*Familiarizing yourself with the following questions, topics and concepts will help get you on track to impress your future employer.*

## The Basics

If you’re applying for an entry/junior-Level position, you should know the following basics like the back of your hand:

- What is
**P-Value**? - Why would you want to use
**Regularization**? - How you can fit
**Non-Linear Relations,**say between X (Age) and Y (Income)**into a Linear Model**? - What is
**Gradient Descent Method**? - Which
**Clustering methods**you are familiar with? Walk me through the methodology. - Describe
**Matrix arithmetic**. - What is an
**Eigenvalue**? And what is an**Eigenvector**? - Which
**libraries for Analytics/Data-Science**are you are familiar in Python? R? Others? - Make sure you know the fundamentals of
**ROC**,**Precision**,**bias vs. variance trade-off**, etc. - Provide two methods for
**Feature Selection**and be prepared to describe them. - Describe the
**difference between Bayesian Inference vs. MLE**(Maximum Likelihood Estimation). - Why
**Naïve Bayes**(for Classification) is so**Naïveté**?

Be sure you are familiar with concepts in **Probability Theory and Linear Algebra**, articulated best practices for Standard Classification models in Machine Learning, and Time Series. Make sure you come prepared with both verbal and visual examples of a data science projects that you have either worked on – or, better yet – led.

If you feel confident that you can answer all of these easily, you should perhaps consider applying for more advanced data science position.

## More Advanced Questions

The interview for Advanced Level Positions involves more in-depth questions – employers expect more detailed explanations along with whiteboard math. Here’s a list of basic questions you should expect:

**Regularization:**What is the**difference**in the outcome (coefficients)**between the L1 and L2**norms?- How do you
**fit a non-linear relation between X and Y in a Linear Model**? Are there other methods? - What is
**Box-Cox transformation**? - What is
**Multicollinearity**? How can you solve it? **Clustering**: know 2 methods to**find the optimal k (k*) in K-Mean**.**Gradient Descent:**Will it always converge to the same point? Will it always find the Local Minima?- What is the difference between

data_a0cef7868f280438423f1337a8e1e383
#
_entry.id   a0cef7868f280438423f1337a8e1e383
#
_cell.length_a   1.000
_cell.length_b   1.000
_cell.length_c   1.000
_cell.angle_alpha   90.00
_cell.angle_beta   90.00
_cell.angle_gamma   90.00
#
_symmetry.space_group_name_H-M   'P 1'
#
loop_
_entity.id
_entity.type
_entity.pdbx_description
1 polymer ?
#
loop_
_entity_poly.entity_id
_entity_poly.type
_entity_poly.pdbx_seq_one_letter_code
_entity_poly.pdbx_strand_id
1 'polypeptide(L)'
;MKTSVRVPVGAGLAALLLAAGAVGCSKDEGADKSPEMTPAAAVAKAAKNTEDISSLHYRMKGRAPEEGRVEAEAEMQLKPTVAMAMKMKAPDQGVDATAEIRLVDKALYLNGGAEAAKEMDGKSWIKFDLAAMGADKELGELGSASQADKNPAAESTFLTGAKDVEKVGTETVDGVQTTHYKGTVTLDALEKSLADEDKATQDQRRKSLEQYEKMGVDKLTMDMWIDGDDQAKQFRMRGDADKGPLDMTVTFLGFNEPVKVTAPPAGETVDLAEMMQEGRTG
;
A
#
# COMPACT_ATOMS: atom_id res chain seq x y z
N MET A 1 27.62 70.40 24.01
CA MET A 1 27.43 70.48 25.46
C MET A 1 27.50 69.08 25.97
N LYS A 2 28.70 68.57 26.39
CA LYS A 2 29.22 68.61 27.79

**Batch Gradient Descent**and**Stochastic Gradient Descent**? Which of these is computationally faster? Why? **Describe the Natural Language Process (NLP)**– specifically text analysis.- What is the functionality of
**Combinatorics**? - What is the difference between
**recurrent neural networks**and**recursive neural networks**? - Be familiar with
**Collaborative filtering**. - Be familiar with
**FM (Factorization Machine)****Method**.

In many cases, employers will also test for soft skills. They want to make sure that the data scientist that they’re hiring will know also know how to collaborate with other teams and communicate results to the executive leadership. You might even be given a “consulting project” and will be asked to walk through your thoughts and methodology. You can practice this with the following example:

Assume that you are asked to lead a project to identify the amount of Churn in a large organization. Assume, you have a lot of data, with a binary indication for churn: “exist” (o= churned, 1= still paying). The large data set also includes demographics and other important features to identify businesses behavior.

Do the following:

Describe the methodology and model that you will chose in order to identify churn in this large organization, and describe your thought process.How would you communicate your results to the CEO and executive team at this company? What would be included in your visuals? If so, what would they look like? Be creative.Among the 50K businesses in the data-set, if only 0.025 has a positive indication (exist = “1”) and your results (all coefficients) are insignificant, can you think about a way to keep the training ratio exist (=0) / exist (=1) more balanced, without narrowing the sample size?

## Other General Tips

- Be
**confident**! - If you don’t know the answer, I will appreciate it more if you say, “I’m not familiar with this but this is how I would approach it” (make sure to articulate your thought process, most managers appreciate a candidate that can think on his own)
- Think of
**creative**ways to solve and communicate data science problems – this is the secret ingredient to becoming a*great*data scientist.

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